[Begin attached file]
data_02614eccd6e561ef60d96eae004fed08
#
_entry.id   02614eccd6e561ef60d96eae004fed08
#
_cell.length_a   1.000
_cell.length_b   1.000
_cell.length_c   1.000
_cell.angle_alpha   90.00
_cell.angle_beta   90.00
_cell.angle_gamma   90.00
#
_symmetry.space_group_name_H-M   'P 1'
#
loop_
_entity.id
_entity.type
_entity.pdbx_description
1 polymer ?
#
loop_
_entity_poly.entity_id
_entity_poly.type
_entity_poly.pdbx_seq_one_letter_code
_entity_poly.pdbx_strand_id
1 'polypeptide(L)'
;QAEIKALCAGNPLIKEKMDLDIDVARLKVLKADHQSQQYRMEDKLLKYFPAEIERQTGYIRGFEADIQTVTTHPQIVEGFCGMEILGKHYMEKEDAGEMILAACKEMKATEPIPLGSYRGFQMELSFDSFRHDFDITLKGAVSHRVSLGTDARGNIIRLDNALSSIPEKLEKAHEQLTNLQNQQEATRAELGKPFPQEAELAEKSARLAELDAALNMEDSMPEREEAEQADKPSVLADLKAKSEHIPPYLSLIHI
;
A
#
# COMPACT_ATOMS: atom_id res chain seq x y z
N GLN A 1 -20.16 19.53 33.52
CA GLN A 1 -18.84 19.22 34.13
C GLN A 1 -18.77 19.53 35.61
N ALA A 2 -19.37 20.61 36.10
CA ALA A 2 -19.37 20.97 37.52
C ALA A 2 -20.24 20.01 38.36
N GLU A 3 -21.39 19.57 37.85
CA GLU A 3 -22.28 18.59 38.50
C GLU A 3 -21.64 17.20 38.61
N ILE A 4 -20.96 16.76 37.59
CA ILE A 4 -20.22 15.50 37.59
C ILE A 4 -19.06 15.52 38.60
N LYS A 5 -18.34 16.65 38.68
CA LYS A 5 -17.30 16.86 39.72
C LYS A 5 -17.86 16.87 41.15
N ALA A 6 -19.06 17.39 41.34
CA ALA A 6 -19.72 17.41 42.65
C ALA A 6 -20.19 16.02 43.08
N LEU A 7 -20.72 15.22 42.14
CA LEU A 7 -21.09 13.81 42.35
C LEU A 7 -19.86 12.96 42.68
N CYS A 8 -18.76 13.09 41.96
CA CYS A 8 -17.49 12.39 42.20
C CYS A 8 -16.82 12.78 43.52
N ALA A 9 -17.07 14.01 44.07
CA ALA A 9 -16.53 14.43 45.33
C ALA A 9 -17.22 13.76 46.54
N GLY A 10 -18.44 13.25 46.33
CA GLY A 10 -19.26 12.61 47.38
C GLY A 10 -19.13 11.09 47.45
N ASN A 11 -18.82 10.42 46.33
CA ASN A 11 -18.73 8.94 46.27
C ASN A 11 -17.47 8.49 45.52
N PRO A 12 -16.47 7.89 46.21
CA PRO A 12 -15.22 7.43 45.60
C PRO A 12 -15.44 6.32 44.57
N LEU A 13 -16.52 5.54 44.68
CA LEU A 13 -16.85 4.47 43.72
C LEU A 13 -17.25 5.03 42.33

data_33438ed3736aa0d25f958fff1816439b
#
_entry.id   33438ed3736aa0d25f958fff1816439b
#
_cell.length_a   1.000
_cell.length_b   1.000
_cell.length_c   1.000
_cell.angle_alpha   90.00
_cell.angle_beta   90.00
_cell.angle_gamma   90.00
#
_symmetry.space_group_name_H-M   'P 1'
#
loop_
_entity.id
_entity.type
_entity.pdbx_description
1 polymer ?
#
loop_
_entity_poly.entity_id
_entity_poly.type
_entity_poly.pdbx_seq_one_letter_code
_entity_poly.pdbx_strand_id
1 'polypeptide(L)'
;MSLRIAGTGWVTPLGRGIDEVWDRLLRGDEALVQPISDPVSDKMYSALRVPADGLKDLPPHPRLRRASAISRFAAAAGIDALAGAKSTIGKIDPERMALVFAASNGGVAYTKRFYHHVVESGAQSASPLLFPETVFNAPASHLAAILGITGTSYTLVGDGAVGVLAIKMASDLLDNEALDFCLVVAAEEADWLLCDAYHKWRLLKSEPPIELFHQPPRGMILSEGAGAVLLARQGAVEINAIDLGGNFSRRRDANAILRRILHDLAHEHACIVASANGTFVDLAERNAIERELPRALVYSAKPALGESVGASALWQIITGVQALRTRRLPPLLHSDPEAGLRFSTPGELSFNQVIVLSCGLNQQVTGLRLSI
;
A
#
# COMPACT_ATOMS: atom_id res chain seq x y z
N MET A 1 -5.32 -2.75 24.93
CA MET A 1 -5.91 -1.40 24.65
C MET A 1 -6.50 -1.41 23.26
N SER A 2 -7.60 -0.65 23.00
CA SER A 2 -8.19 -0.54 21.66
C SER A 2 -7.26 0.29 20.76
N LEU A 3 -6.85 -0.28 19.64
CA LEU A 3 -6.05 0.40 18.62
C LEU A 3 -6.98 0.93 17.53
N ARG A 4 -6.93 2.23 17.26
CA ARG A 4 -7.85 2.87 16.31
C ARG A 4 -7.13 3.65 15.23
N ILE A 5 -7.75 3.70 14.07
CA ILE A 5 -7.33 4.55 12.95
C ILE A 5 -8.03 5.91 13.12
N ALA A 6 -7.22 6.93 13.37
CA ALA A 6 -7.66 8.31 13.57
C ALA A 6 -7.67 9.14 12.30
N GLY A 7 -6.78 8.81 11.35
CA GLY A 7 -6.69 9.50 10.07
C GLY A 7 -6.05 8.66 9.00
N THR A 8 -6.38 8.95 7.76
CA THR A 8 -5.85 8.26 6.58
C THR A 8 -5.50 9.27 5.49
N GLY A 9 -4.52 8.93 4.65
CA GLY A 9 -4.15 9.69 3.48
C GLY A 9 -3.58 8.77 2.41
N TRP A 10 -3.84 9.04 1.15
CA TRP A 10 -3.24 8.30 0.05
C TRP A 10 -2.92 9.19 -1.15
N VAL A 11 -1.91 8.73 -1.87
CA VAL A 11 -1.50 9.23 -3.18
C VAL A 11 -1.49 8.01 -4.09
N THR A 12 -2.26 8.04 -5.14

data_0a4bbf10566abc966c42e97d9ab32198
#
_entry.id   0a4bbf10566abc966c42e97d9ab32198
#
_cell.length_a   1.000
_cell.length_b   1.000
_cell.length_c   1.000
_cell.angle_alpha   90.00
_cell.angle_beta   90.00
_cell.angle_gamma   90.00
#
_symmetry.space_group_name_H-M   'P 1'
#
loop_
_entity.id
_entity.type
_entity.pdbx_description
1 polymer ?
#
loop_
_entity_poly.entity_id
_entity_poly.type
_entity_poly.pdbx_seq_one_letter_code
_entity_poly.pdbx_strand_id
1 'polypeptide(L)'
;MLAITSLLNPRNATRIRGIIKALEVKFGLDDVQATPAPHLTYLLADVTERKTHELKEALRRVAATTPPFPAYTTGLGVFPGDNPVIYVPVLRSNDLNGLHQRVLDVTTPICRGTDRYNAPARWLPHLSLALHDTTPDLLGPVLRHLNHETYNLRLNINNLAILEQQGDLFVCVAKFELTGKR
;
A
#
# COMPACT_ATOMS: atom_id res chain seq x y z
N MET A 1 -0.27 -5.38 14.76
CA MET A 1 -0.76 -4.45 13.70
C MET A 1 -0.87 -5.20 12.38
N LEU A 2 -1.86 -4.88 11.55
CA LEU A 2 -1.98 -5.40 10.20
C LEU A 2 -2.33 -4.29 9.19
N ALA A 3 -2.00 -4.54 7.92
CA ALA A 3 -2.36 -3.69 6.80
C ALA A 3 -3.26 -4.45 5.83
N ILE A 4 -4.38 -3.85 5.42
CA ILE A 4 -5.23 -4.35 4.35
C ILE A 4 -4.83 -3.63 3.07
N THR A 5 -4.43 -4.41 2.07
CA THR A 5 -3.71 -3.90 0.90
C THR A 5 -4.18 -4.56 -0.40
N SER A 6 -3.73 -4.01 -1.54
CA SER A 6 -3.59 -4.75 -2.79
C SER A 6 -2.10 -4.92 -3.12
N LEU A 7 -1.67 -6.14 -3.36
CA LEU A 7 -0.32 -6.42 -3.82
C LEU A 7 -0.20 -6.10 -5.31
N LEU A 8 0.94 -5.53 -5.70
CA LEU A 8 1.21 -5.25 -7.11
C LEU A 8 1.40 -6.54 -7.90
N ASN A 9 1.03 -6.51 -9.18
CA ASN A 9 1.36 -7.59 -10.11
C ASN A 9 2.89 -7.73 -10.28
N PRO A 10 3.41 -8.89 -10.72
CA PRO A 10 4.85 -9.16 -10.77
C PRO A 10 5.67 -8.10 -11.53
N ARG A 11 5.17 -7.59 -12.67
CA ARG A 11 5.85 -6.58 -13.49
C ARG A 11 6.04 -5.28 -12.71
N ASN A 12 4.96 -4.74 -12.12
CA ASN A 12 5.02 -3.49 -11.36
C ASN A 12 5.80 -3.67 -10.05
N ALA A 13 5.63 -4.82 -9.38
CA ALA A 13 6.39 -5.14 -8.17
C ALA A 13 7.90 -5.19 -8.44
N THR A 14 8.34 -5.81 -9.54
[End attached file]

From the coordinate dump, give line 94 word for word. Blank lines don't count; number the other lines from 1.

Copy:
1 'polypeptide(L)'